Devils Kitchen Lake, Illinois, USA
Also known as: Crab Orchard National Wildlife Refuge
Devils Kitchen Lake is one of three lakes (the other two are Crab Orchard Lake and Little Grassy Lake) that are part of the Crab Orchard National Wildlife Refuge in southwestern Williamson County of Illinois. The refuge is maintained by the Department of the Interior’s Fish and Wildlife Service. Devils Kitchen Lake has an 810-acre surface area and was formed by the impounding of southern Illinois’ Grassy Creek. It is about 4 miles long and 0.25 miles wide.
The area which Devils Kitchen Lake now lies was once a valley where early pioneers often camped, taking pause from their journeys in order to rejuvenate. Vegetation from the valley was not removed before being flooded, so there are still standing trees in the lake. Therefore, swimming is prohibited due to standing timber, with fines imposed for violators. Three boat ramps and a campground are available. Outboard motors are limited to 10 horsepower, and the southeast end of the lake is reserved for electric motors and paddlers. The U.S. Fish and Wildlife Service maintains a recreational user fee. Patrons can obtain a one-day, 5-day or yearly pass at the Visitor’s Center located on Route 148 South.
Before the days of the Crab Orchard National Wildlife Refuge, the lands surrounding Devils Kitchen Lake consisted of farms. But as a result of excessive use, the land’s resources were exhausted and 32,000 acres of it were handed over to the Resettlement Administration in 1936 for a new plan. The Crab Orchard Creek Project, as the administration’s plan was called, outlined the construction of three lakes for recreation and industrial water supply. The project was transferred to the War Department during World War II and then again to the Department of the Interior’s Fish and Wildlife Service, delaying Devils Kitchen Lake’s completion until 1959.
The lake’s intriguing name has two origins. One refers to a large, black rock ledge that overlooked the valley where travelers set up their camp fires and cooked their meals. Black, having a particularly dark connotation at the time, helped give rise to “Devil’s Kitchen.” Eleanor Roosevelt is credited with the other name origin. During World War II, when work on the Crab Orchard Creek Project was stopped, homeless people inhabited the facilities. When work was resumed after the war, Franklin and Eleanor visited the area to view the project’s progress. When Eleanor walked into the messy cook house, she is reported to have said “This truly is the Devil’s kitchen.”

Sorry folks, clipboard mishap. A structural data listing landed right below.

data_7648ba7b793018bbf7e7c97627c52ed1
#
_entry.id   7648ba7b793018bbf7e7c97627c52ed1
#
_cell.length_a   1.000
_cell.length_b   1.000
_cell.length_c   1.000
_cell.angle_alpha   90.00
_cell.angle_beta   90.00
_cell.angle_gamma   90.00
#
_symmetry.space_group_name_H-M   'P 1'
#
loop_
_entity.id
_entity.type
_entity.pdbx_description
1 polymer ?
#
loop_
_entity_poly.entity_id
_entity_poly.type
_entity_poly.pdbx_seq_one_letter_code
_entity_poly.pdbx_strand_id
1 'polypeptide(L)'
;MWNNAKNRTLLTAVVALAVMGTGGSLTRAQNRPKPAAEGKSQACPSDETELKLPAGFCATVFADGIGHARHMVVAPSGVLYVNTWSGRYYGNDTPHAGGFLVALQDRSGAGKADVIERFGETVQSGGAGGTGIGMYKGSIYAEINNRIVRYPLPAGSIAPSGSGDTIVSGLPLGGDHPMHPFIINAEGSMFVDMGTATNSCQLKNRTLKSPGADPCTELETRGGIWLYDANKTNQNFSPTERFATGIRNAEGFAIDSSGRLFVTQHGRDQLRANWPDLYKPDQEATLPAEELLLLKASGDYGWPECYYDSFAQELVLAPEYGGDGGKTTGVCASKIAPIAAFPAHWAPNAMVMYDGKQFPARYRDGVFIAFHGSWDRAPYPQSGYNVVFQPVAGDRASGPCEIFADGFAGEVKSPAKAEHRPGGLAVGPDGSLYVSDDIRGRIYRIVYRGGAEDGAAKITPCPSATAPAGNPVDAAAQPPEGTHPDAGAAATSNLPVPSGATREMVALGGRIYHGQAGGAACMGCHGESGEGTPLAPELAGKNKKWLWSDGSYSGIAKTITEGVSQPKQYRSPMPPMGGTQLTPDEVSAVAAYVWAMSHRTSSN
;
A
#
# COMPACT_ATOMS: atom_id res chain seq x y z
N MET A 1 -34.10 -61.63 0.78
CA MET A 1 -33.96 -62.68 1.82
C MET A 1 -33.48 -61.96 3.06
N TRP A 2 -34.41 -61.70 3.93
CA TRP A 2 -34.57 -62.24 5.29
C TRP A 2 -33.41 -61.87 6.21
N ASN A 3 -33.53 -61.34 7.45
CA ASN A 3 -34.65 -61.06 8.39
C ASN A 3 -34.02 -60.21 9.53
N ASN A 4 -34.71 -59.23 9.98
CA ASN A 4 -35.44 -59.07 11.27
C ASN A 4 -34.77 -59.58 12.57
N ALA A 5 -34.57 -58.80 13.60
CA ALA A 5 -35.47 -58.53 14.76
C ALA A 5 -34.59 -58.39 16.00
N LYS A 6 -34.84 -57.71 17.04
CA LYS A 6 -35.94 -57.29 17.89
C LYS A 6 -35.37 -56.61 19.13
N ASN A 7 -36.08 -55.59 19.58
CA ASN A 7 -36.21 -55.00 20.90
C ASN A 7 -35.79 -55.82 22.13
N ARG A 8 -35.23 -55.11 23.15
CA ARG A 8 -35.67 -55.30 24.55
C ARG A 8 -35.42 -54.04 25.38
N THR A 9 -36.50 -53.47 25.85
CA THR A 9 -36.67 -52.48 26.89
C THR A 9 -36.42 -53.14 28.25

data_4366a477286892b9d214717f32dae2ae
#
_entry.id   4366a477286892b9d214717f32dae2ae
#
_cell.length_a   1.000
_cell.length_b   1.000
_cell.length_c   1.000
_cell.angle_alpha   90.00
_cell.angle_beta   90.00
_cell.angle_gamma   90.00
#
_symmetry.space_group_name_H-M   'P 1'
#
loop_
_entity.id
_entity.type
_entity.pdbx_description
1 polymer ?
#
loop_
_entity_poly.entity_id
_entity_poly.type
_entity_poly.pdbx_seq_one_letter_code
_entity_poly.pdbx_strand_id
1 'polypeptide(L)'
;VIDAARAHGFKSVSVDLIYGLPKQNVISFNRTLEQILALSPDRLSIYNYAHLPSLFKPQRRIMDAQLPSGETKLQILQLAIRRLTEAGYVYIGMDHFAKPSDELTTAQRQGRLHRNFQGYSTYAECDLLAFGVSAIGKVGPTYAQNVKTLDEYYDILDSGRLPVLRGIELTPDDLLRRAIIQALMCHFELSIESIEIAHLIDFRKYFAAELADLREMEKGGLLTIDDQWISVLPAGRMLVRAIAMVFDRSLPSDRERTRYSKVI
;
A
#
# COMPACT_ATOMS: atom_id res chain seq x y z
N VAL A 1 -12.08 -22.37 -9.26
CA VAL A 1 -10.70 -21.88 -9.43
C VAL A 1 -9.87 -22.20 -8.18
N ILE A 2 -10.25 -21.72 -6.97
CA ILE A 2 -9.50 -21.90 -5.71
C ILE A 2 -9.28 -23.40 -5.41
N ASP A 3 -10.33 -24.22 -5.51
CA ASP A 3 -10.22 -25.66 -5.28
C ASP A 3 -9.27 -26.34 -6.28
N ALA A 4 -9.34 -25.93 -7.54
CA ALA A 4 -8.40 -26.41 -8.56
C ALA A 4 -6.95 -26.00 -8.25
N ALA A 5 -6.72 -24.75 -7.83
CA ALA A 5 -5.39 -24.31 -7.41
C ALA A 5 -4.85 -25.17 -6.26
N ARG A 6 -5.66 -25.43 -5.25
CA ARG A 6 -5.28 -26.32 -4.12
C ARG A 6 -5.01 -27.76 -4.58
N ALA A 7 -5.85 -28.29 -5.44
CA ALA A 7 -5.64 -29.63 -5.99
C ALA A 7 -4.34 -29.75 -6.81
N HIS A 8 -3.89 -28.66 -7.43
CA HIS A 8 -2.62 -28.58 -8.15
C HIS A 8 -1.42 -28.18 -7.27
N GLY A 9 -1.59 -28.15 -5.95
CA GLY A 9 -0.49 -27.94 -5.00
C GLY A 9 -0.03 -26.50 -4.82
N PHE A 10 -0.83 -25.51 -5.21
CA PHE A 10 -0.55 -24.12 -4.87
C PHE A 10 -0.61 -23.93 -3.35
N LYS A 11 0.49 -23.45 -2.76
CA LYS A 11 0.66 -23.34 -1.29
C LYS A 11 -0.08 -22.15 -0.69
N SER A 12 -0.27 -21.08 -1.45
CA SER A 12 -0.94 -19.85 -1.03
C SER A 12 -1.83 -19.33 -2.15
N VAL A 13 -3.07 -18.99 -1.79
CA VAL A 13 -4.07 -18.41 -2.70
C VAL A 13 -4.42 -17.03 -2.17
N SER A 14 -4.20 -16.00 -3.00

Devils Kitchen Lake is one of few lakes in Illinois where rainbow trout still abound. These freshwater fish like the cool, deep water of the reservoir that measures up to a maximum depth of 90 feet. Anglers can also find crappie, bluegill, bass and redear fish. Due to the 10 horsepower limit, the lake is quiet and calm, providing opportunities to glimpse deer or wild turkey near the water’s edge. Other wildlife that make Crab Orchard National Wildlife Refuge their home include American bald eagles, river otters, water birds such as American coots, turtles, bobcats, raccoons, opossums, beavers, quail, and cottontail rabbits.
Visitors should also take advantage of the many other attractions that Williamson County has to offer. After a long, relaxing trip on Devils Kitchen Lake, explore other parts of the Crab Orchard National Wildlife Refuge. Visit one or two of the ten award-winning wineries and vineyards or gallivant the time away in one of the neighboring towns. A historical museum, golf courses, art and cultural activities, exquisite dining experiences, and antique shopping are just few of the possibilities awaiting you in Williamson County. Comfortable accommodations are available. The county has a varied selection of inn, motel, suite and cabin lodgings.
Things to do at Devils Kitchen Lake
- Cabin Rentals
- Wildlife Viewing
- National Wildlife Refuge
Fish species found at Devils Kitchen Lake
- Rainbow Trout
- Redear Sunfish (Shellcracker)
Devils Kitchen Lake Photo Gallery
Devils Kitchen Lake Statistics & Helpful Links
Lake Type: Artificial Reservoir, Dammed
Water Level Control: U.S. Fish & Wildlife Service
Surface Area: 810 acres
Normal Elevation (Full Pond): 499 feet
Maximum Depth: 90 feet
Water Volume: 24,500 acre-feet
Completion Year: 1959
Drainage Area: 50 sq. miles
Trophic State: Mesotrophic
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